Turley – Caselaw on Lack of Options on Consultations

James Anderson of Turleys rightly highlights the case of Moseley v the London Borough of Haringey (October 2014) – a council tax consultation case with much wider bearing.  Of course with development plans there is always the extra issue of SEA requiring consultation on realistic options.The main area I think this is not being don is in old style ‘county carve ups’ of housing numbers from joint SHMAs.  As ever you cant get away with a plan with consultation with options.

The judgment referred to a small body of case law on public consultations. The key case quoted at length, R v Brent Borough Council, ex p Gunning (1985), established the basic principles of a consultation in that it: (1) must be at a time when the proposals are still at a formative stage; (2) that  sufficient information must be given; (3) that adequate time must be given for consideration and response; and (4) the product of consultation must be conscientiously taken into account in finalising any proposals.

Other cases also provided more guidance. Nichol v Gateshead Metropolitan Borough Council (1988) made clear that making consultees aware of previously discounted options was important in consultation exercises. The case ruled that it did not matter that a decision-maker had a preferred option, provided it was clear what the other options are.

It was this lack of an alternative option or options that was the important factor in the Haringey case. The Borough did not present alternatives as to how to address the shortfall in funding: the Borough had concluded that the other options were unacceptable before undertaking the consultation. This was considered unfair by the judges presiding over the case and, as a result, the consultation was judged unlawful.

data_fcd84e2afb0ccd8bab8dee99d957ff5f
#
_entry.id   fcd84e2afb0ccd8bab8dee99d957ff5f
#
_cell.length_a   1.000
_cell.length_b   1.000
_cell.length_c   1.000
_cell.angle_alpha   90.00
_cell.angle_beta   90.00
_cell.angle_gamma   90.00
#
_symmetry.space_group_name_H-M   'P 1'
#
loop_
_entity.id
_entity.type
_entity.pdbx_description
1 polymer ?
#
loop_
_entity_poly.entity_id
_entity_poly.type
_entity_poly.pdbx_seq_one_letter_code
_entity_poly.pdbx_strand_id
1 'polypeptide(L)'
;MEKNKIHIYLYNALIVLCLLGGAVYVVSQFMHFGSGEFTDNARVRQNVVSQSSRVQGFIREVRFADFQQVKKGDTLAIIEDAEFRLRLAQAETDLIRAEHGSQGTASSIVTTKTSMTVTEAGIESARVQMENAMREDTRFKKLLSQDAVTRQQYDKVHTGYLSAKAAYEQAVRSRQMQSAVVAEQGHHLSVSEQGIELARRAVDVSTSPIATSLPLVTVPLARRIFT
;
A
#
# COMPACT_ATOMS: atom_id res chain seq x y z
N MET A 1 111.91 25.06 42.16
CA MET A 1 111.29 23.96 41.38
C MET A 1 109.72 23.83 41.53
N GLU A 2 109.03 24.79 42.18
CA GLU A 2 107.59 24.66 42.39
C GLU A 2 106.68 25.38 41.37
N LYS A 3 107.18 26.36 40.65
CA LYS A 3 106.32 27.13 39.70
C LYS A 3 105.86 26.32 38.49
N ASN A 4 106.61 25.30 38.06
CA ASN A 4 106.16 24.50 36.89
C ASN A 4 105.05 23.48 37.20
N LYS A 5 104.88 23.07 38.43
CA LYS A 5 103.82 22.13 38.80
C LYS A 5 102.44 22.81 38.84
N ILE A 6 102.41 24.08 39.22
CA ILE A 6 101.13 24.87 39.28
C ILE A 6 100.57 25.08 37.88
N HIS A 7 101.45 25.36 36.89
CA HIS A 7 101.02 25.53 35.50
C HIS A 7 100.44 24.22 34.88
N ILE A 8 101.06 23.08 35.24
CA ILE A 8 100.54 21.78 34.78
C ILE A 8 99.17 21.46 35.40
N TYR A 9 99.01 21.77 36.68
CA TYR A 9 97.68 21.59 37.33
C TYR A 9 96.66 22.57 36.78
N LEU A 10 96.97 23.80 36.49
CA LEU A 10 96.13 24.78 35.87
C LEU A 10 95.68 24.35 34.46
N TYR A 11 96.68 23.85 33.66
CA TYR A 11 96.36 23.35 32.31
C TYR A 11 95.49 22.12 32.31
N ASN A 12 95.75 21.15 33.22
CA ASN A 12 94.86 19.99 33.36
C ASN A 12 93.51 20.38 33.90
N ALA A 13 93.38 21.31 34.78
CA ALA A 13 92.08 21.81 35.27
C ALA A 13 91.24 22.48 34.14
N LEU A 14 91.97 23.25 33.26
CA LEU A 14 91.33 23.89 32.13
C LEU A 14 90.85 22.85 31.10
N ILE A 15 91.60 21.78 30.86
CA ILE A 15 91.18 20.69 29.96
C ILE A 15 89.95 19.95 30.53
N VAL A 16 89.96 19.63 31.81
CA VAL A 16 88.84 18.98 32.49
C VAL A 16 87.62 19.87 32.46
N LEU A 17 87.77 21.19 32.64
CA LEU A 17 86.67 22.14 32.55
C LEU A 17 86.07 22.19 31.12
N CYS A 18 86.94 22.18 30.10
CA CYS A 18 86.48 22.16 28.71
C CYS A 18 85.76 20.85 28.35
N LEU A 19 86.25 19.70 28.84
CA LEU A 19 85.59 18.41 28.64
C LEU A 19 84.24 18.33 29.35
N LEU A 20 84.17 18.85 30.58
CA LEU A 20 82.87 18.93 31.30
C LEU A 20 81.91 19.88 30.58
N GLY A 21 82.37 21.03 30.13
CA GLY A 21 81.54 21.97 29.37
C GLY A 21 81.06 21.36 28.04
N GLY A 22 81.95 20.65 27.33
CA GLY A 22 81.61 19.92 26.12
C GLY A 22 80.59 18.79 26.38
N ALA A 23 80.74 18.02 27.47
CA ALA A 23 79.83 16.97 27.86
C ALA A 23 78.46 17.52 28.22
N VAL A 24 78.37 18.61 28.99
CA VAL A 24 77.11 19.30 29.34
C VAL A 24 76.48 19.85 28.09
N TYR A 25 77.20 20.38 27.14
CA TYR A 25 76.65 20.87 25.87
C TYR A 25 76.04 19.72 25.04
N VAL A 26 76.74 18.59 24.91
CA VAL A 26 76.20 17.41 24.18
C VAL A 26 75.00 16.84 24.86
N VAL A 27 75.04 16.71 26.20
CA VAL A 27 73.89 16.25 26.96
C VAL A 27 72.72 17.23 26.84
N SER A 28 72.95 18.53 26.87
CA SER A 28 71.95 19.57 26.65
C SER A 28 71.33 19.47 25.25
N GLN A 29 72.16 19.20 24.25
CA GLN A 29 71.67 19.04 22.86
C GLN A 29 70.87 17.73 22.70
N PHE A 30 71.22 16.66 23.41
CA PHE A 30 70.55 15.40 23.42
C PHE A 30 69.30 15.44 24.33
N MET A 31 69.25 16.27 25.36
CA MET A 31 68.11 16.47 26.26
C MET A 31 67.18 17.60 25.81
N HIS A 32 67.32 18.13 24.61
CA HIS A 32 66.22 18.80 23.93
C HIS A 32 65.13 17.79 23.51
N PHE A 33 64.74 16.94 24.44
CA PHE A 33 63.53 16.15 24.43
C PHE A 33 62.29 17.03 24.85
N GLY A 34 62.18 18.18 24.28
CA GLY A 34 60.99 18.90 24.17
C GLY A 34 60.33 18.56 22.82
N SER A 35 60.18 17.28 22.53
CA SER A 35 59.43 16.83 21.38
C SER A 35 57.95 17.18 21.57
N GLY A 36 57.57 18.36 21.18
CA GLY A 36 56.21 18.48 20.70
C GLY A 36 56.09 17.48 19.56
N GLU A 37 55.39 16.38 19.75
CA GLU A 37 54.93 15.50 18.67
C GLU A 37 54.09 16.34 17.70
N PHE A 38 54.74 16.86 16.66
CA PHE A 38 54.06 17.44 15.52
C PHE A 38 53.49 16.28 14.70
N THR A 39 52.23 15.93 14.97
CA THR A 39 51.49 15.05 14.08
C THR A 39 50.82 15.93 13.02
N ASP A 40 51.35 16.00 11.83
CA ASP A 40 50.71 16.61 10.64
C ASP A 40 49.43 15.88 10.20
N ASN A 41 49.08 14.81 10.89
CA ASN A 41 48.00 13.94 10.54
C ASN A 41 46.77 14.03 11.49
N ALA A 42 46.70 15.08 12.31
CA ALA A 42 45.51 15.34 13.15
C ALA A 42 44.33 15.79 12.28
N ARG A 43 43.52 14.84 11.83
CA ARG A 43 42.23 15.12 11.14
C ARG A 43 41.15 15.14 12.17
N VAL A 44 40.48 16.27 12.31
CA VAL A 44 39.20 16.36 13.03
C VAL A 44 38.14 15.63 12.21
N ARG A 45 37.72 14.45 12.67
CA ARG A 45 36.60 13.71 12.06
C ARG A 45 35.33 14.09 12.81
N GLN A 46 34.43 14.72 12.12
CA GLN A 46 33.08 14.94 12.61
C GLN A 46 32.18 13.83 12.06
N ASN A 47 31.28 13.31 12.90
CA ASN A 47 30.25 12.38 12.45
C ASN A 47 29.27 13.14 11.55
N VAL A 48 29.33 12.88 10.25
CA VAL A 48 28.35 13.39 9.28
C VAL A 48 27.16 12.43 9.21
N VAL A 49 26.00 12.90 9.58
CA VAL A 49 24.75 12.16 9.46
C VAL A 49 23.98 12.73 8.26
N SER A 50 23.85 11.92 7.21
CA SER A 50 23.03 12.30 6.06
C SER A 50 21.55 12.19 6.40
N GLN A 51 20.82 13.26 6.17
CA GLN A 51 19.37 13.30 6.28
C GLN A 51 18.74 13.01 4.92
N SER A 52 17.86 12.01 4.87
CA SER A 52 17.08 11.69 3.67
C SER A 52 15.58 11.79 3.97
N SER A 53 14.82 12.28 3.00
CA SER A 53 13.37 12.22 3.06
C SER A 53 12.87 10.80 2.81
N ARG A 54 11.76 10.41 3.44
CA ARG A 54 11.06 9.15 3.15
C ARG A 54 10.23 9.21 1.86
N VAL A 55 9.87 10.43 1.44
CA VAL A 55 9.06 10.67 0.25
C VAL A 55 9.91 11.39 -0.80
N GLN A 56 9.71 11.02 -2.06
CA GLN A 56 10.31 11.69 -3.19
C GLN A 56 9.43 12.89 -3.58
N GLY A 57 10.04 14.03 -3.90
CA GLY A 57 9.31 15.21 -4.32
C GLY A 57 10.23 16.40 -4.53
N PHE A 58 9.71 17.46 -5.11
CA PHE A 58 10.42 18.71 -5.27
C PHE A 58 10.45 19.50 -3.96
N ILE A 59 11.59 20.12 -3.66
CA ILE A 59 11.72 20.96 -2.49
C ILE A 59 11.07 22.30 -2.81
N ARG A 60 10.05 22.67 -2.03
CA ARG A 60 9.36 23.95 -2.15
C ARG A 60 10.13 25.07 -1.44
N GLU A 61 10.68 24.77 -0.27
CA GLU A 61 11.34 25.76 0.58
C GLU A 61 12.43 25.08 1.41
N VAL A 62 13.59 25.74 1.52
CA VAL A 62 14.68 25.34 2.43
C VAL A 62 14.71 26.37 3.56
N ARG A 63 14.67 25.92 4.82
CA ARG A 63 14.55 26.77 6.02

It is interesting to note that other authorities that proposed a reduction in CTB, such as Birmingham City Council, were deemed to have conducted a fair consultation as they advised consultees of the implications of paying for the shortfall in other ways, and asked for their view on these options.

Are there any implications for consultations as part of planning applications?

Clearly the case involved a public consultation delivered by a public authority. The vast majority of planning applicants are not public authorities, and therefore use the results of consultations to guide their proposals in different ways.

As a result it is unclear of the extent to which the case will have implications for planning proposals.

Irrespective, the case has reiterated the importance of presenting proposals for consultation in a way which makes clear how they have evolved, and provides space for commenting on alternative options as part of the consultation. Useful lessons to bear in mind for all public consultations but especially for Nationally Significant Infrastructure Projects where the requirements to consult are more rigorous.


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